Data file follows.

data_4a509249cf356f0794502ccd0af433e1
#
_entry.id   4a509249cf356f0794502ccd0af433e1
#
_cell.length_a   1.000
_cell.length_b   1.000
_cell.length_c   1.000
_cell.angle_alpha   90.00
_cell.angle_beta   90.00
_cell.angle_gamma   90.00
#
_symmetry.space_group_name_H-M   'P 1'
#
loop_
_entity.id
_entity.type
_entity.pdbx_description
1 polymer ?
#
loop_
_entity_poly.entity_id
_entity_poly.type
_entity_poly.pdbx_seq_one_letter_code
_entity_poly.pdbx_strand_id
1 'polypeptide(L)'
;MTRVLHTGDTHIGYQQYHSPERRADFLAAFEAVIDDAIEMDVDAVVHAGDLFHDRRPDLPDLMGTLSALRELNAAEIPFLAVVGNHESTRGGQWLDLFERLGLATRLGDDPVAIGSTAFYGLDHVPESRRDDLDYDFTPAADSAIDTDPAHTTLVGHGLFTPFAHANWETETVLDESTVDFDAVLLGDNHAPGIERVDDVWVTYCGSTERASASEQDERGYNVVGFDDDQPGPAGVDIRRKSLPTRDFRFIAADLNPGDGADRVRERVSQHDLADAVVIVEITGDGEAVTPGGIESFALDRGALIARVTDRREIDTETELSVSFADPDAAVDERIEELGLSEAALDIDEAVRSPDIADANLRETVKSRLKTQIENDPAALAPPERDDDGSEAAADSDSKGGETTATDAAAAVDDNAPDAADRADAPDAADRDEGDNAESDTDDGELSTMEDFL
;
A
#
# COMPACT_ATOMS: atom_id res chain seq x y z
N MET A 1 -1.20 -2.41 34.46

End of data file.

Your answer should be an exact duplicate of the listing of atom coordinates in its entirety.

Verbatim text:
data_4a509249cf356f0794502ccd0af433e1
#
_entry.id   4a509249cf356f0794502ccd0af433e1
#
_cell.length_a   1.000
_cell.length_b   1.000
_cell.length_c   1.000
_cell.angle_alpha   90.00
_cell.angle_beta   90.00
_cell.angle_gamma   90.00
#
_symmetry.space_group_name_H-M   'P 1'
#
loop_
_entity.id
_entity.type
_entity.pdbx_description
1 polymer ?
#
loop_
_entity_poly.entity_id
_entity_poly.type
_entity_poly.pdbx_seq_one_letter_code
_entity_poly.pdbx_strand_id
1 'polypeptide(L)'
;MTRVLHTGDTHIGYQQYHSPERRADFLAAFEAVIDDAIEMDVDAVVHAGDLFHDRRPDLPDLMGTLSALRELNAAEIPFLAVVGNHESTRGGQWLDLFERLGLATRLGDDPVAIGSTAFYGLDHVPESRRDDLDYDFTPAADSAIDTDPAHTTLVGHGLFTPFAHANWETETVLDESTVDFDAVLLGDNHAPGIERVDDVWVTYCGSTERASASEQDERGYNVVGFDDDQPGPAGVDIRRKSLPTRDFRFIAADLNPGDGADRVRERVSQHDLADAVVIVEITGDGEAVTPGGIESFALDRGALIARVTDRREIDTETELSVSFADPDAAVDERIEELGLSEAALDIDEAVRSPDIADANLRETVKSRLKTQIENDPAALAPPERDDDGSEAAADSDSKGGETTATDAAAAVDDNAPDAADRADAPDAADRDEGDNAESDTDDGELSTMEDFL
;
A
#
# COMPACT_ATOMS: atom_id res chain seq x y z
N MET A 1 -1.20 -2.41 34.46